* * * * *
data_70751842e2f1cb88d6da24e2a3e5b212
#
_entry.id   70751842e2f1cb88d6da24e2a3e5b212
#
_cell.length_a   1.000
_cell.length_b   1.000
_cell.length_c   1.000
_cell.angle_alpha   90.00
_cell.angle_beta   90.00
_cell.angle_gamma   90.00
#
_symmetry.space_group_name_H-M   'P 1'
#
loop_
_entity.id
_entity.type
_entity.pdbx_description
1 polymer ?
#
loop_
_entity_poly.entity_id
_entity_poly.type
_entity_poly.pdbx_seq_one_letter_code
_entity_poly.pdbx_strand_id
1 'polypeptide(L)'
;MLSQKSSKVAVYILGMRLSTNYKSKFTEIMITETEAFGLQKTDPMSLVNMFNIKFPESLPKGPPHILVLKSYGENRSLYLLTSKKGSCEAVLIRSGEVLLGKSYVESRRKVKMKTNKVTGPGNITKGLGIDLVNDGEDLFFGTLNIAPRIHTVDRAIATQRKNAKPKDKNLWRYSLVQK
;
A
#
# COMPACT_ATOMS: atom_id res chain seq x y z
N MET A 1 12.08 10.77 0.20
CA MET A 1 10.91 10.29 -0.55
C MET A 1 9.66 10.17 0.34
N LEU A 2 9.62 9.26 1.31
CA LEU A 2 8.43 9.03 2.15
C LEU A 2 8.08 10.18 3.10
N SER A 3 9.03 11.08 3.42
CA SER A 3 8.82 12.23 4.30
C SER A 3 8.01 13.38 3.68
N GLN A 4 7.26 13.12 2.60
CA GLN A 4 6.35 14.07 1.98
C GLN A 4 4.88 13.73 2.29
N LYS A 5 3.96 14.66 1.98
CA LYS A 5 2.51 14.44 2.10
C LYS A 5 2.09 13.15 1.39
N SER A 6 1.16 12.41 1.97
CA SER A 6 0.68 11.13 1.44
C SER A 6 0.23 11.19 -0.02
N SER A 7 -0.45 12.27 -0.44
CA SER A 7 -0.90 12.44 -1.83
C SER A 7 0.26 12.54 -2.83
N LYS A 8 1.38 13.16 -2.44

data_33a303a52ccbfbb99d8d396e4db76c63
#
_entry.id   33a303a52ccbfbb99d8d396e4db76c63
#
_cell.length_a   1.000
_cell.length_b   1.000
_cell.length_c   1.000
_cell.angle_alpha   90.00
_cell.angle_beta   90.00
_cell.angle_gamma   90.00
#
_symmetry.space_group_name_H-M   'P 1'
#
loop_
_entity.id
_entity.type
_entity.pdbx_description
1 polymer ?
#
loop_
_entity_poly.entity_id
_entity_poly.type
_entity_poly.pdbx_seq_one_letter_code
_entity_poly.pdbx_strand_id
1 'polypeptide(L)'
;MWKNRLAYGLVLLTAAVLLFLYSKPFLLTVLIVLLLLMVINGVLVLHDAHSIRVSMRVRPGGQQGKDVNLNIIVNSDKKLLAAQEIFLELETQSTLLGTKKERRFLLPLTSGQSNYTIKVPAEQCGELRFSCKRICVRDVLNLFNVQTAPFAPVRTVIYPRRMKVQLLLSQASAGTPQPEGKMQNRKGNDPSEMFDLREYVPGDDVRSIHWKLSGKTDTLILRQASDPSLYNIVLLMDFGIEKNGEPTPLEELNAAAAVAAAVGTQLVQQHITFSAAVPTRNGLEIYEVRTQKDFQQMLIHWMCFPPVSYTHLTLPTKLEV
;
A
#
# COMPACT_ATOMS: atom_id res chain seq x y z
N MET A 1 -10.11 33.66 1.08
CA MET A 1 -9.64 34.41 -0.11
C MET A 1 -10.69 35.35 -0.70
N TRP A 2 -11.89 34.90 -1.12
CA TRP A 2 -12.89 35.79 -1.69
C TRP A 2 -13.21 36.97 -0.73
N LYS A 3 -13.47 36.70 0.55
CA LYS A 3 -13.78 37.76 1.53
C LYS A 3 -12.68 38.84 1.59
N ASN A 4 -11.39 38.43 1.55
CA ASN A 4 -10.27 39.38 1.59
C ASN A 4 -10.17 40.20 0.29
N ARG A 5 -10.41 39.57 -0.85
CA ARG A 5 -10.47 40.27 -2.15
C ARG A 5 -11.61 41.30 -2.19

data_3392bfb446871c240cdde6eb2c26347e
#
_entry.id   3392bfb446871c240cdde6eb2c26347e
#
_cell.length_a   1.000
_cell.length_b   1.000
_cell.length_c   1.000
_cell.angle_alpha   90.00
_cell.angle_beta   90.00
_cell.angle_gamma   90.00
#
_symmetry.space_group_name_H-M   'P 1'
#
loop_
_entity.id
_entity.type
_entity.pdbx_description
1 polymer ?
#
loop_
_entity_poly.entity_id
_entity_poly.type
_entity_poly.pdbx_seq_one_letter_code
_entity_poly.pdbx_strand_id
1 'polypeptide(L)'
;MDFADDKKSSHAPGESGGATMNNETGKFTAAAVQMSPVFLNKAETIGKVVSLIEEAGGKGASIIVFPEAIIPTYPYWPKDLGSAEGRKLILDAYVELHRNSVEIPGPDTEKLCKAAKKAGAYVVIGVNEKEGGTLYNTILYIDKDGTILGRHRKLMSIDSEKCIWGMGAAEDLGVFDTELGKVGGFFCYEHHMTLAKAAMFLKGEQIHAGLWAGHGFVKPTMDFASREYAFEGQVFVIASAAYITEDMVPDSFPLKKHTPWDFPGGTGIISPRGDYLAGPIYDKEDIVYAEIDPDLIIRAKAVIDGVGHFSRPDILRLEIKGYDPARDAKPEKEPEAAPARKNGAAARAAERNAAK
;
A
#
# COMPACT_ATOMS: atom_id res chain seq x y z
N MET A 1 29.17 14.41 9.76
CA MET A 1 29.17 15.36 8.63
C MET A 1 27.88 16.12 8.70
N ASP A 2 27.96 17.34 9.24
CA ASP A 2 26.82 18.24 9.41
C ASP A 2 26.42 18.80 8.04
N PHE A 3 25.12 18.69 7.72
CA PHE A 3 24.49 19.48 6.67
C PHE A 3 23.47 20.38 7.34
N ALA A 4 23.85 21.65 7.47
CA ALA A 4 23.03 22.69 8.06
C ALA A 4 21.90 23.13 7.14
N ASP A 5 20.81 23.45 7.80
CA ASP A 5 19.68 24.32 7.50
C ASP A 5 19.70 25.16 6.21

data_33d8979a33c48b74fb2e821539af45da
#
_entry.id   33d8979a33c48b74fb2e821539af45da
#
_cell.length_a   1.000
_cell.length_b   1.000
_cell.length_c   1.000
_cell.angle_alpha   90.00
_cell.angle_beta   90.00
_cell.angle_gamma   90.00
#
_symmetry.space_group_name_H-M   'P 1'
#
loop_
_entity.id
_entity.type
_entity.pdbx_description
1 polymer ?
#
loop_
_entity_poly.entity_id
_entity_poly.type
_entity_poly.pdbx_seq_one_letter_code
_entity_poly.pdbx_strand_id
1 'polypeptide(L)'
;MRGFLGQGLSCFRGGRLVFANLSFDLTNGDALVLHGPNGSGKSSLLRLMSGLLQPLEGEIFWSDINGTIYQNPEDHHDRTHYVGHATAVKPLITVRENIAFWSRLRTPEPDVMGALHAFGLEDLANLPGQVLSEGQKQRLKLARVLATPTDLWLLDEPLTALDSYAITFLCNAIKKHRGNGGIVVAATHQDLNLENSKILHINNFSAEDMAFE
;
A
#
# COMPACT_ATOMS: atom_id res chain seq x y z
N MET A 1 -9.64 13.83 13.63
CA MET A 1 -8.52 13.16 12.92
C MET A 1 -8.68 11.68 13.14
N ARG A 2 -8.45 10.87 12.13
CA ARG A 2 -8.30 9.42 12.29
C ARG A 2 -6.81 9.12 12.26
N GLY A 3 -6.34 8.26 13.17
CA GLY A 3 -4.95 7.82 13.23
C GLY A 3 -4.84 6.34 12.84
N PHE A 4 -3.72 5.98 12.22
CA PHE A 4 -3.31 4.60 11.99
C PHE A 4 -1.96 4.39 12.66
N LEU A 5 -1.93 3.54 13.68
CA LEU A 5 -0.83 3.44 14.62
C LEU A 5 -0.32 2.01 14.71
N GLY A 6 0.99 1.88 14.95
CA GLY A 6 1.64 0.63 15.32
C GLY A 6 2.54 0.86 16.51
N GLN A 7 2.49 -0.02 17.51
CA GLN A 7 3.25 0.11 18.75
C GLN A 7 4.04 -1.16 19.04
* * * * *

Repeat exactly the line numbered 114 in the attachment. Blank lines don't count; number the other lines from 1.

_entity.pdbx_description